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  • Bell's Palsy


    Bell's palsy is a sudden weakness and paralysis on one side of the face. It is a temporary condition. Bell's palsy can occur in anyone but is most common in people with diabetes or those with a recent cold or flu infection.
    Bell's Palsy: Facial Droop
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    Bell's palsy is caused by damage to a nerve of the face. The exact cause of this damage is unknown. The damage to the nerve causes swelling along the nerve. The swelling puts extra pressure on the nerve. This extra pressure leads to paralysis of a part of the face.
    Some infections are believed to cause some Bell's palsy. Herpes virus, flu virus, and Lyme disease may be associated with Bell's palsy.
    Facial paralysis may also be caused by:
    • Head or facial injuries
    • Tumors
    • Diabetes
    • Cancer or infection in the cerebrospinal fluid (CSF)
    • Strokes
    • Abscess
    • HIV infection
    • Infection
    • Autoimmune disease
    • Drug therapy, such as chemotherapy
    • Hereditary diseases
    • Other conditions that cause paralysis of the facial nerve

    Risk Factors

    Factors that may increase your risk of Bell's palsy include:


    Bell's palsy symptoms may come on suddenly or develop over a few days. Initial symptoms may include:
    • Pain behind the ear that is followed by weakness and paralysis of the face
    • Ringing sound in the ears
    • Slight fever
    • Slight hearing impairment
    • Slight increase in sensitivity to sound on the affected side.
    Symptoms of full-blown Bell's palsy may include:
    • Facial weakness or paralysis (look for smooth forehead and problems smiling)—most often on one side
    • Numbness just before the weakness starts
    • Drooping corner of the mouth
    • Drooling
    • Decreased tearing
    • Inability to close an eye, which can lead to:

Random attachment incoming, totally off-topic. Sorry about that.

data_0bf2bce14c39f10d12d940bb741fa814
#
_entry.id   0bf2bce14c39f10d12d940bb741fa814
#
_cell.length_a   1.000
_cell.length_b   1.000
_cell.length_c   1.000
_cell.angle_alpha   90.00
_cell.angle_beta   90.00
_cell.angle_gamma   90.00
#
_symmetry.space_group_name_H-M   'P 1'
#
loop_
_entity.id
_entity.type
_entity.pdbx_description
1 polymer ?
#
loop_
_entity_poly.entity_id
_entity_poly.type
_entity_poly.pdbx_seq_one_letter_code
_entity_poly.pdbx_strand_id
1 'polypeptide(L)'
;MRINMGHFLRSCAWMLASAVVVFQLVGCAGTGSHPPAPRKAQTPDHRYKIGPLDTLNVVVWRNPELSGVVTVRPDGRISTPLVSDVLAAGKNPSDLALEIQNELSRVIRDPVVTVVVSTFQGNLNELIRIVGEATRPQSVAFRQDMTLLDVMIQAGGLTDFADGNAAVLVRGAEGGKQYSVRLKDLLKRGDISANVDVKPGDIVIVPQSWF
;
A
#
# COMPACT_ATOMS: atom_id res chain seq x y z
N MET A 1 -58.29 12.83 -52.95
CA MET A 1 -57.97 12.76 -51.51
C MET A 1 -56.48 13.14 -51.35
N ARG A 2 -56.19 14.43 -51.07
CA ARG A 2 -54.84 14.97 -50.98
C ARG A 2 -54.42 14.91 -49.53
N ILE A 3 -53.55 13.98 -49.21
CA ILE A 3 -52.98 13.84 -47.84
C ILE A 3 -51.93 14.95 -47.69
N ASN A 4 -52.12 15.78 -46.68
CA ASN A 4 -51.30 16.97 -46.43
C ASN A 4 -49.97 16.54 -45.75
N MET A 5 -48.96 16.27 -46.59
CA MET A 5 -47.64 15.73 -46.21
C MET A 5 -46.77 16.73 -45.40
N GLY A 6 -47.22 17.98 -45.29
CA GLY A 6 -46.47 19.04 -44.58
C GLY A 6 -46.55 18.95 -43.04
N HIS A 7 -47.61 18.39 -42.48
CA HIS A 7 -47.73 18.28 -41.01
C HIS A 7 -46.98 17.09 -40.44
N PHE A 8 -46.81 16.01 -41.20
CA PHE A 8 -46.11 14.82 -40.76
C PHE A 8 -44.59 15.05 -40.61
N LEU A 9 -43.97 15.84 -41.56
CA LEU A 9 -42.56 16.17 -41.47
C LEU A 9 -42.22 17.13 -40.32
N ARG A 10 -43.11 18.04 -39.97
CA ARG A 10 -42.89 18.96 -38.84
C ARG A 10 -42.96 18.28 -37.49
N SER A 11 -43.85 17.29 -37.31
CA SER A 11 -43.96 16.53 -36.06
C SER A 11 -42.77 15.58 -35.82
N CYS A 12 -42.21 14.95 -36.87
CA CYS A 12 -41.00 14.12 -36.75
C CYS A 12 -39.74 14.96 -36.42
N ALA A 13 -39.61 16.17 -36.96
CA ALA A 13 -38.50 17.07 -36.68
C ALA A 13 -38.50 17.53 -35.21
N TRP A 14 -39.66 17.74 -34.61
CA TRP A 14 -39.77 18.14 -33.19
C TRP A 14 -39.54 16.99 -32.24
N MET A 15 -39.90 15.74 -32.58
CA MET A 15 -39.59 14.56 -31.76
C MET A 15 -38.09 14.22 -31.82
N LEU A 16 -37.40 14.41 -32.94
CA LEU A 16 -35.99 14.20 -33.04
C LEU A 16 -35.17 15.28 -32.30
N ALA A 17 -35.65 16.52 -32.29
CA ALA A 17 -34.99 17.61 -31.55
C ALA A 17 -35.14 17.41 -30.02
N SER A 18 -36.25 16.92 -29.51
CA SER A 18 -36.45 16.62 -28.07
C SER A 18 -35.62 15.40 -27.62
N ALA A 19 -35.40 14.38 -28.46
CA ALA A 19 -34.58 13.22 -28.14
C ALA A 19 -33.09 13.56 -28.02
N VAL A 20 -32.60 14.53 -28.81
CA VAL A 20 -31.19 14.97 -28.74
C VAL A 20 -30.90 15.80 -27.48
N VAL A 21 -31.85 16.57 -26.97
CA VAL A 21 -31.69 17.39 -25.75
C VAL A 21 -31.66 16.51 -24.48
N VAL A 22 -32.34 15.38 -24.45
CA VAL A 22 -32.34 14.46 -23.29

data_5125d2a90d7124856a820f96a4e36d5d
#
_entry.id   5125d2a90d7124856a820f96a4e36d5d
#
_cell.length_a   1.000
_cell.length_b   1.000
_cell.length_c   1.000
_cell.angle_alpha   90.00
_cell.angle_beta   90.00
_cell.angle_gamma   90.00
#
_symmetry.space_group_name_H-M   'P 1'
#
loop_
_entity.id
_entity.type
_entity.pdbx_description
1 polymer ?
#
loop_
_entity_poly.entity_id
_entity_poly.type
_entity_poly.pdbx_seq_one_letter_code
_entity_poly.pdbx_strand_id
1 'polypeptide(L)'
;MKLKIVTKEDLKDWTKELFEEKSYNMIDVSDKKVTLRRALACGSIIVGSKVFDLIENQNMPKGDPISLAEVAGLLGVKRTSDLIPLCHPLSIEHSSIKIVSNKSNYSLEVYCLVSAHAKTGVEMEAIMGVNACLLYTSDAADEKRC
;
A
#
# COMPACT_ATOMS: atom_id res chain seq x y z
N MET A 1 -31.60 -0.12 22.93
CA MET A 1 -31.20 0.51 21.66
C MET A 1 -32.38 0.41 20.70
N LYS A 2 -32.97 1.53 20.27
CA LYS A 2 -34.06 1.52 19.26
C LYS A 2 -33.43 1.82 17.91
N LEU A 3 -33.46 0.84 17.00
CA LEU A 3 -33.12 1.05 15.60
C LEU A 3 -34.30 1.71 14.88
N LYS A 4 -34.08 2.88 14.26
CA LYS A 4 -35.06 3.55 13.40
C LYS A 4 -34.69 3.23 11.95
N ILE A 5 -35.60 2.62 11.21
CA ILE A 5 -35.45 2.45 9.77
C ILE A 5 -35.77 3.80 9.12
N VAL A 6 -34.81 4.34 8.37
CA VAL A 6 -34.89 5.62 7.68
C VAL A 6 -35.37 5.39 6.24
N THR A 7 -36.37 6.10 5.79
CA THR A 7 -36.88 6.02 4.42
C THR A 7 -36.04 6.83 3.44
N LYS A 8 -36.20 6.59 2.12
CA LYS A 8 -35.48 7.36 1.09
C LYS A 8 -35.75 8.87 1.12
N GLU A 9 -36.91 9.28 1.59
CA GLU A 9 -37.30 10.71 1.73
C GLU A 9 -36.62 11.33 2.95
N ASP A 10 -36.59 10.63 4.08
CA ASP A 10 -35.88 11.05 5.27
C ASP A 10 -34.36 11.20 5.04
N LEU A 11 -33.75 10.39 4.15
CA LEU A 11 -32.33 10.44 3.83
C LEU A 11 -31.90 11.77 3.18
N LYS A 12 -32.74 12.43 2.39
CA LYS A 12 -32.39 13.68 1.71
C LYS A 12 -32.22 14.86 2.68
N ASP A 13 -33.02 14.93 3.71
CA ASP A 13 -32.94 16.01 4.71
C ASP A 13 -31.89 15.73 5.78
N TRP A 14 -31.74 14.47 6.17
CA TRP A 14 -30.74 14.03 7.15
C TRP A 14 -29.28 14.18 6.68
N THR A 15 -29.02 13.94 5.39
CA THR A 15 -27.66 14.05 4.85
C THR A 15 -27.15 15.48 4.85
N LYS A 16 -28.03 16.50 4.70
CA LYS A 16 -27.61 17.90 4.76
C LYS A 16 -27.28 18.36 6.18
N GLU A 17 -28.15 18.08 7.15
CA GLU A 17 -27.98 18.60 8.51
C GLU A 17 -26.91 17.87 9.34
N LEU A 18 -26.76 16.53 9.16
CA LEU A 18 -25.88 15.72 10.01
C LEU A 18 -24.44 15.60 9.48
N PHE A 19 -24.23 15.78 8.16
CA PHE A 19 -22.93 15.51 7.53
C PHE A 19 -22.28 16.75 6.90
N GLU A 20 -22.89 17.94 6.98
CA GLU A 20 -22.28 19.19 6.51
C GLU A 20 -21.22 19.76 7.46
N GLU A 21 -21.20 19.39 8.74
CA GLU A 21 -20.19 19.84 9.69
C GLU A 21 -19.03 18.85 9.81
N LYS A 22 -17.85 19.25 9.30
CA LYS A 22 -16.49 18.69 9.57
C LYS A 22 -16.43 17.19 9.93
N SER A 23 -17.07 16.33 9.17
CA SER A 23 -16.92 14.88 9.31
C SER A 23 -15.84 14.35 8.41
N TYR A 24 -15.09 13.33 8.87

• Dry, red eyes
      • Ulcers forming on the eye
      • Infection
    • Problems with taste
    • Sound sensitivity in one ear
    • Earache
    • Slurred speech
    Late complications can occur 3-4 months after onset and can include:
    • Long-lasting tightening of the facial muscles
    • Tearing from eye while chewing


    The doctor will ask about your symptoms and medical history. A physical exam will be done.
    Other tests may include:
    • Hearing test—to see if nerve damage involves the hearing nerve, inner ear, or hearing mechanism
    • Balance test—to see if balance nerves are involved
    • Lumbar puncture—a test of the cerebrospinal fluid (CSF) from the lower back; to rule out meningitis, autoimmune disorders, or cancer spreading from a tumor
    • Tear test—measures the eye's ability to produce tears
    • computed tomography (CT) scan—a type of x-ray that uses a computer to make pictures of structures inside the head to see if there is an infection, tumor, bone fracture, or other problem in the area of the facial nerve
    • Magnetic resonance imaging (MRI) scan—a test that uses magnetic waves to make pictures of structures inside the head to see if there is an infection, tumor, bone fracture, or other problem in the area of the facial nerve
    • Electrical test (NCM/EMG)—to evaluate for damage to the facial nerve
    • Blood tests—to check for diabetes, HIV infection, or Lyme disease


    For most, treatment is not needed. Symptoms will often go away on their own within a few weeks. Bell's palsy will completely resolve after a few months in many people. For some people, some symptoms of Bell's palsy may never go away.
    If an underlying cause of the Bell's palsy is known, it may be treated. Treatment will be based on that condition.
    Some treatments that may be used for Bell's palsy include:


    Your doctor may prescribe corticosteroids. This is a medication that can decrease swelling and pain.
    Antiviral medications may also be recommended. This medication will help weaken viruses associated with Bell's palsy. It will only be used if your doctor believes that palsy is caused by a virus.